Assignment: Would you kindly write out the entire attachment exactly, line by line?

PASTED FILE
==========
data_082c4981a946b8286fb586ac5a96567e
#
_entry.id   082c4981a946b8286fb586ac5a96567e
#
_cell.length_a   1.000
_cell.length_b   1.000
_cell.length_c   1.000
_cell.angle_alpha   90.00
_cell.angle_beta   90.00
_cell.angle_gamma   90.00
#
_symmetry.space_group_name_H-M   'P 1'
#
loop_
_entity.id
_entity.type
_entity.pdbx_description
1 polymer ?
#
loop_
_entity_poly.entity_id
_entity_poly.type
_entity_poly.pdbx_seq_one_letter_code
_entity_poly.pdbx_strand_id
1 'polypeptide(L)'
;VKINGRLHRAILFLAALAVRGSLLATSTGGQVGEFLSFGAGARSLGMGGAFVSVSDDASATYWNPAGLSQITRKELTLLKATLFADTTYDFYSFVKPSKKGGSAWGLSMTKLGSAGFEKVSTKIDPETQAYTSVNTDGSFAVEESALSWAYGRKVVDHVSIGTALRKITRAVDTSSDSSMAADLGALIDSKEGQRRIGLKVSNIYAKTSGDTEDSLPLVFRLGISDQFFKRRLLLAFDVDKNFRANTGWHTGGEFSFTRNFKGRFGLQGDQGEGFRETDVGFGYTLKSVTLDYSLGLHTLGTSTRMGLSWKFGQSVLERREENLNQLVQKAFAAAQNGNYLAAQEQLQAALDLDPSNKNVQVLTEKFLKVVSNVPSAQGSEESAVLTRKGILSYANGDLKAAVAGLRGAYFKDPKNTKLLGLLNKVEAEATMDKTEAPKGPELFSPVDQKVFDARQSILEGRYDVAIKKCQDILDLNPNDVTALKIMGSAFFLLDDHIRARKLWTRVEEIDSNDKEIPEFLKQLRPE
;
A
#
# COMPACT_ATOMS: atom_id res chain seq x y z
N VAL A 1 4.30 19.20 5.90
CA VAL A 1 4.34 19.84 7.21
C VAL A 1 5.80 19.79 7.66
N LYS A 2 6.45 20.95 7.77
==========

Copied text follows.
data_082c4981a946b8286fb586ac5a96567e
#
_entry.id   082c4981a946b8286fb586ac5a96567e
#
_cell.length_a   1.000
_cell.length_b   1.000
_cell.length_c   1.000
_cell.angle_alpha   90.00
_cell.angle_beta   90.00
_cell.angle_gamma   90.00
#
_symmetry.space_group_name_H-M   'P 1'
#
loop_
_entity.id
_entity.type
_entity.pdbx_description
1 polymer ?
#
loop_
_entity_poly.entity_id
_entity_poly.type
_entity_poly.pdbx_seq_one_letter_code
_entity_poly.pdbx_strand_id
1 'polypeptide(L)'
;VKINGRLHRAILFLAALAVRGSLLATSTGGQVGEFLSFGAGARSLGMGGAFVSVSDDASATYWNPAGLSQITRKELTLLKATLFADTTYDFYSFVKPSKKGGSAWGLSMTKLGSAGFEKVSTKIDPETQAYTSVNTDGSFAVEESALSWAYGRKVVDHVSIGTALRKITRAVDTSSDSSMAADLGALIDSKEGQRRIGLKVSNIYAKTSGDTEDSLPLVFRLGISDQFFKRRLLLAFDVDKNFRANTGWHTGGEFSFTRNFKGRFGLQGDQGEGFRETDVGFGYTLKSVTLDYSLGLHTLGTSTRMGLSWKFGQSVLERREENLNQLVQKAFAAAQNGNYLAAQEQLQAALDLDPSNKNVQVLTEKFLKVVSNVPSAQGSEESAVLTRKGILSYANGDLKAAVAGLRGAYFKDPKNTKLLGLLNKVEAEATMDKTEAPKGPELFSPVDQKVFDARQSILEGRYDVAIKKCQDILDLNPNDVTALKIMGSAFFLLDDHIRARKLWTRVEEIDSNDKEIPEFLKQLRPE
;
A
#
# COMPACT_ATOMS: atom_id res chain seq x y z
N VAL A 1 4.30 19.20 5.90
CA VAL A 1 4.34 19.84 7.21
C VAL A 1 5.80 19.79 7.66
N LYS A 2 6.45 20.95 7.77